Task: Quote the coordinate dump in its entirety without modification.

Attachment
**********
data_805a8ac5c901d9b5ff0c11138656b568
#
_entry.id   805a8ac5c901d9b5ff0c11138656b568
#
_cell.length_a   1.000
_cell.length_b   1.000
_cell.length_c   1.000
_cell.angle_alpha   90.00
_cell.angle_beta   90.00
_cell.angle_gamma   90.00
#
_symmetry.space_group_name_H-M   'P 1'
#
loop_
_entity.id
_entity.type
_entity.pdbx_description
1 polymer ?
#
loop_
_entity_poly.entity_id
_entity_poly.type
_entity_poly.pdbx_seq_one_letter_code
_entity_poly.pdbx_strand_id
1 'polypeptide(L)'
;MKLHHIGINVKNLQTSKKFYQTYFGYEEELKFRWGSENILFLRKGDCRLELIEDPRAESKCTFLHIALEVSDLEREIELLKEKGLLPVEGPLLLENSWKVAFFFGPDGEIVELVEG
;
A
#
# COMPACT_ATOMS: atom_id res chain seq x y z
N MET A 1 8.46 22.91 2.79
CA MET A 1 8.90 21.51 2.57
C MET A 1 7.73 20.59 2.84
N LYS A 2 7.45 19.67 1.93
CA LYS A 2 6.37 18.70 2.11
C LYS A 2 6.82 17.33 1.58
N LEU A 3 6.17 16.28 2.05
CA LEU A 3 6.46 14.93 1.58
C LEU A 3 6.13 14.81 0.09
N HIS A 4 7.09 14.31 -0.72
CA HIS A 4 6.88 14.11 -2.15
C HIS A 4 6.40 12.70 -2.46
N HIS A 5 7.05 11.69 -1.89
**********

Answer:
data_805a8ac5c901d9b5ff0c11138656b568
#
_entry.id   805a8ac5c901d9b5ff0c11138656b568
#
_cell.length_a   1.000
_cell.length_b   1.000
_cell.length_c   1.000
_cell.angle_alpha   90.00
_cell.angle_beta   90.00
_cell.angle_gamma   90.00
#
_symmetry.space_group_name_H-M   'P 1'
#
loop_
_entity.id
_entity.type
_entity.pdbx_description
1 polymer ?
#
loop_
_entity_poly.entity_id
_entity_poly.type
_entity_poly.pdbx_seq_one_letter_code
_entity_poly.pdbx_strand_id
1 'polypeptide(L)'
;MKLHHIGINVKNLQTSKKFYQTYFGYEEELKFRWGSENILFLRKGDCRLELIEDPRAESKCTFLHIALEVSDLEREIELLKEKGLLPVEGPLLLENSWKVAFFFGPDGEIVELVEG
;
A
#
# COMPACT_ATOMS: atom_id res chain seq x y z
N MET A 1 8.46 22.91 2.79
CA MET A 1 8.90 21.51 2.57
C MET A 1 7.73 20.59 2.84
N LYS A 2 7.45 19.67 1.93
CA LYS A 2 6.37 18.70 2.11
C LYS A 2 6.82 17.33 1.58
N LEU A 3 6.17 16.28 2.05
CA LEU A 3 6.46 14.93 1.58
C LEU A 3 6.13 14.81 0.09
N HIS A 4 7.09 14.31 -0.72
CA HIS A 4 6.88 14.11 -2.15
C HIS A 4 6.40 12.70 -2.46
N HIS A 5 7.05 11.69 -1.89